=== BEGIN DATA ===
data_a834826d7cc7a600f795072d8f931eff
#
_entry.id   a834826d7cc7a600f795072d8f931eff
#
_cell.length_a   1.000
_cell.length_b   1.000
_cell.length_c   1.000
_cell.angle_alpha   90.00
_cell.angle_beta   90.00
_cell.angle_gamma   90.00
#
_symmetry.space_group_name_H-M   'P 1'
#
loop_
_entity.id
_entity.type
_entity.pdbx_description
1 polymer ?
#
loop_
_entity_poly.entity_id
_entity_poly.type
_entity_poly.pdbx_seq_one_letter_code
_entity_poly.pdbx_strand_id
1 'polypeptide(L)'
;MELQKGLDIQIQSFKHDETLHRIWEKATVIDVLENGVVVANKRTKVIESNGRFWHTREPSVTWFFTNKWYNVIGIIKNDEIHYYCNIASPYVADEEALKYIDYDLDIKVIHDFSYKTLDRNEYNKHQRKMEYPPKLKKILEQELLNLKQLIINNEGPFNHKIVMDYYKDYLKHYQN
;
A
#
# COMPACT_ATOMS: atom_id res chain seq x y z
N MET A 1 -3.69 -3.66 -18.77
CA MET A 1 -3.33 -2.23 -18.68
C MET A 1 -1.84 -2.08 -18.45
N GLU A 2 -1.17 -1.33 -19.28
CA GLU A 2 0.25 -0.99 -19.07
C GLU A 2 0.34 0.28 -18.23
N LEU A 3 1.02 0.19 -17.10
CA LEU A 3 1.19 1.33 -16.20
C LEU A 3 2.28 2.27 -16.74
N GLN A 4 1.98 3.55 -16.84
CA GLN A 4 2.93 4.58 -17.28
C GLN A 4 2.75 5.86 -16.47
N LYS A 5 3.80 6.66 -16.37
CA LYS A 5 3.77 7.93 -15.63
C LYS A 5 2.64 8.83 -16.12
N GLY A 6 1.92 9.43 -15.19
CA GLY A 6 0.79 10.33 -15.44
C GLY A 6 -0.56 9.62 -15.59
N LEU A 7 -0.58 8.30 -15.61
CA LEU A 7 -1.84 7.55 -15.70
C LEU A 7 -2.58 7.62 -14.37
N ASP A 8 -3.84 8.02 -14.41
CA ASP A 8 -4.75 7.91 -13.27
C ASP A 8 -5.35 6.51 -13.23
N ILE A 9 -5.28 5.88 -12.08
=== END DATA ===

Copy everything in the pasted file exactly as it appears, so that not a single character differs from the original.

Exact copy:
data_a834826d7cc7a600f795072d8f931eff
#
_entry.id   a834826d7cc7a600f795072d8f931eff
#
_cell.length_a   1.000
_cell.length_b   1.000
_cell.length_c   1.000
_cell.angle_alpha   90.00
_cell.angle_beta   90.00
_cell.angle_gamma   90.00
#
_symmetry.space_group_name_H-M   'P 1'
#
loop_
_entity.id
_entity.type
_entity.pdbx_description
1 polymer ?
#
loop_
_entity_poly.entity_id
_entity_poly.type
_entity_poly.pdbx_seq_one_letter_code
_entity_poly.pdbx_strand_id
1 'polypeptide(L)'
;MELQKGLDIQIQSFKHDETLHRIWEKATVIDVLENGVVVANKRTKVIESNGRFWHTREPSVTWFFTNKWYNVIGIIKNDEIHYYCNIASPYVADEEALKYIDYDLDIKVIHDFSYKTLDRNEYNKHQRKMEYPPKLKKILEQELLNLKQLIINNEGPFNHKIVMDYYKDYLKHYQN
;
A
#
# COMPACT_ATOMS: atom_id res chain seq x y z
N MET A 1 -3.69 -3.66 -18.77
CA MET A 1 -3.33 -2.23 -18.68
C MET A 1 -1.84 -2.08 -18.45
N GLU A 2 -1.17 -1.33 -19.28
CA GLU A 2 0.25 -0.99 -19.07
C GLU A 2 0.34 0.28 -18.23
N LEU A 3 1.02 0.19 -17.10
CA LEU A 3 1.19 1.33 -16.20
C LEU A 3 2.28 2.27 -16.74
N GLN A 4 1.98 3.55 -16.84
CA GLN A 4 2.93 4.58 -17.28
C GLN A 4 2.75 5.86 -16.47
N LYS A 5 3.80 6.66 -16.37
CA LYS A 5 3.77 7.93 -15.63
C LYS A 5 2.64 8.83 -16.12
N GLY A 6 1.92 9.43 -15.19
CA GLY A 6 0.79 10.33 -15.44
C GLY A 6 -0.56 9.62 -15.59
N LEU A 7 -0.58 8.30 -15.61
CA LEU A 7 -1.84 7.55 -15.70
C LEU A 7 -2.58 7.62 -14.37
N ASP A 8 -3.84 8.02 -14.41
CA ASP A 8 -4.75 7.91 -13.27
C ASP A 8 -5.35 6.51 -13.23
N ILE A 9 -5.28 5.88 -12.08